Dogger Bank: World’s largest offshore wind farm starts exporting power

The world’s largest offshore wind farm started exporting power to the UK grid this weekend, marking the latest major milestone for the UK’s offshore wind industry.

Developers SSE, Equinor, and Vårgrønn announced today that the first turbine from the first phase of the Dogger Bank Wind Farm began exporting power at 8:37pm on Saturday evening.

The first power was generated by one of the project’s giant GE Vernova Haliade-X 13MW turbines. It was then transmitted 130 kilometres to the shore along a high-voltage direct current (HVDC) transmission system, marking the first-time HVDC technology has been used on a UK wind farm.

The developers said every rotation of the Haliade-X turbine’s 107 metre blades generates enough power to run an average home for two days.

The first power from the 1.2GW Dogger Bank A wind farm is set to be followed in the coming years by the development of two further wind farms in the Dogger Bank zone, which should ultimately deliver 3.6GW of clean power capacity – enough to power six million homes and deliver yearly CO2 savings equivalent to removing 1.5 million cars from the road.

The announcement was welcomed by Prime Minister Rishi Sunak, who said the flagship project provided evidence of how “offshore wind is critical to generating renewable, efficient energy that can power British homes from British seas”.

“I’m proud that this country is already a world leader in reaching net zero by 2050, and by doubling down on the new green industries of the future, we’ll get there in a way that’s both pragmatic and ambitious,” he said. “That’s why it’s fantastic to see the world’s largest wind farm, Dogger Bank, generating power for the first time today from UK waters, which will not only bolster our energy security, but create jobs, lower electricity bills and keep us on track for net zero.”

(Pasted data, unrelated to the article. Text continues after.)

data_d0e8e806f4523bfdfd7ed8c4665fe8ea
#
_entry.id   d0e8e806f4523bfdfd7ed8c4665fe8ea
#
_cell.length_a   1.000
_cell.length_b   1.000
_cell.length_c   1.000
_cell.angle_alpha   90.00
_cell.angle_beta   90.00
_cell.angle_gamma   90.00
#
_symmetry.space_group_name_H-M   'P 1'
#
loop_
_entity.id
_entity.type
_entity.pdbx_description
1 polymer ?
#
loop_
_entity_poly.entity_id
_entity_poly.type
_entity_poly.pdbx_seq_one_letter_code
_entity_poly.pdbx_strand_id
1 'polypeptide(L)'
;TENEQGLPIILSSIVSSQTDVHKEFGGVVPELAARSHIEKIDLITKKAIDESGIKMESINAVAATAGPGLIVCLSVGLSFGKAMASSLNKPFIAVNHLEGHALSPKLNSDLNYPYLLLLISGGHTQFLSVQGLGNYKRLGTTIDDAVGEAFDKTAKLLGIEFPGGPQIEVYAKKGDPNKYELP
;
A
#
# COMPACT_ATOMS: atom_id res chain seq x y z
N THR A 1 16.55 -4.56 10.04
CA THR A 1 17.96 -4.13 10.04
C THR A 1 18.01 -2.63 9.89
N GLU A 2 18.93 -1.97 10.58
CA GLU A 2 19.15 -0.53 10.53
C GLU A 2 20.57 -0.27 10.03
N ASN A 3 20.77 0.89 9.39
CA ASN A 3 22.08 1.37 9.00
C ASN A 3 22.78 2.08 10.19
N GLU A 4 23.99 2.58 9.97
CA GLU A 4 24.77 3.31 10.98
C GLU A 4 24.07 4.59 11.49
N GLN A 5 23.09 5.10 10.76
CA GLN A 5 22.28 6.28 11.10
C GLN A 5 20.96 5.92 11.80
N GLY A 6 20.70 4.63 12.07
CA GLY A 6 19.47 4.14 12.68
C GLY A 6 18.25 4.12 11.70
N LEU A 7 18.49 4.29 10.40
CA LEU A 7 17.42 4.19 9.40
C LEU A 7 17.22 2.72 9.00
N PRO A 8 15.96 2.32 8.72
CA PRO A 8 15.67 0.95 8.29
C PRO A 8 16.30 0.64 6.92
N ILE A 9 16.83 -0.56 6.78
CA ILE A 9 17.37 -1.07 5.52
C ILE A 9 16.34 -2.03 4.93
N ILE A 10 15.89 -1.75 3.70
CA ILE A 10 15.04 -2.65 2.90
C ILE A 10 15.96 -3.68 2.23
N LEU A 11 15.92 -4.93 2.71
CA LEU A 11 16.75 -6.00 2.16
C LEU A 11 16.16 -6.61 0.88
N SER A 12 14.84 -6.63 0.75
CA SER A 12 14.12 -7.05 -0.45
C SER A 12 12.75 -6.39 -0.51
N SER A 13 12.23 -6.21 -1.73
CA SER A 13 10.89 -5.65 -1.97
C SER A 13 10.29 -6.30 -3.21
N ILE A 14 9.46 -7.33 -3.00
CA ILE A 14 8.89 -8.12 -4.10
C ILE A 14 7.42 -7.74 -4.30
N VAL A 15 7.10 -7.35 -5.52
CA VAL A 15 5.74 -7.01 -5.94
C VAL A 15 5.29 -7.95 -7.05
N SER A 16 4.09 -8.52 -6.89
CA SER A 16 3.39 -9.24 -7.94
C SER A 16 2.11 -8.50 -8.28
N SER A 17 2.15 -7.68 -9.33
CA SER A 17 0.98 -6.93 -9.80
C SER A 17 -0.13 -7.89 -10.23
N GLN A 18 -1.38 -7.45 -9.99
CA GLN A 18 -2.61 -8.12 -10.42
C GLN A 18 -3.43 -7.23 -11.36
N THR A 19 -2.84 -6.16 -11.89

Alistair Phillips-Davies, chief executive of SSE, said the project would deliver a major boost to UK energy security.

“There’s been lots of talk about the need to build homegrown energy supplies, but we are taking action on a massive scale,” he said. “Dogger Bank will provide a significant boost to UK energy security, affordability and leadership in tackling climate change. This is exactly how we should be responding to the energy crisis.

“But it is also a landmark moment for the global offshore wind industry, with Dogger Bank demonstrating just what can be achieved when policymakers, investors, industry, and communities work together to achieve something truly remarkable.”

He added that the project provided further evidence of how developers are capable of delivering large scale offshore wind projects at pace and scale, as he called for an acceleration in the next wave of projects following the failure of the government’s most recent clean power auction.

“The innovations this pioneering project has developed will also mean future developments can be built faster and more efficiently, accelerating the clean energy transition,” he said. “Now, of course, the challenge is to accelerate the next wave of these projects and we look forward to working with governments to bring these forward as soon as possible.”

The Dogger Bank A project secured a 15-year contract through the 2018 Contract for Difference (CfD) auction with a strike price of £39.65/MWh – in 2012 prices and CPI-indexed – for delivery in 2023/24.

But the most recent clean power auction this summer failed to attract any bids from offshore wind developers, after Ministers refused to increase the reserve price for the auction despite warnings from developers that inflationary pressures meant they were unable to deliver projects below the price requested by the government.

Meanwhile, developer Vattenfall announced earlier this year that it is pausing one of its offshore wind projects that previously secured a CfD, arguing that rising material costs meant it could no longer be confident of a return on the project.

Industry insiders have warned the offshore wind development pipeline could stall completely unless the government acknowledges the inflationary pressures faced by the industry and moves urgently to increase the reserve price in future auctions. Supporters of the industry maintain that even if prices are increased to reflect higher costs, offshore wind projects can still comfortably undercut alternative forms of large scale generation, including gas power plants and nuclear projects.  

Anders Opedal, CEO of Equinor, said the Dogger Bank project “demonstrates the best of what the offshore wind industry can offer, with innovative technologies, long-term jobs and economic growth and security of electricity supply at a major scale”.

“A renewable mega-project like Dogger Bank constitutes an industrial wind hub in the heart of the North Sea, playing a major role in the UK’s ambitions for offshore wind and supporting its net zero ambitions,” he added. “First power from Dogger Bank, is a testament to the collaboration between the authorities, the project partners, suppliers and our host communities to realise this project.”

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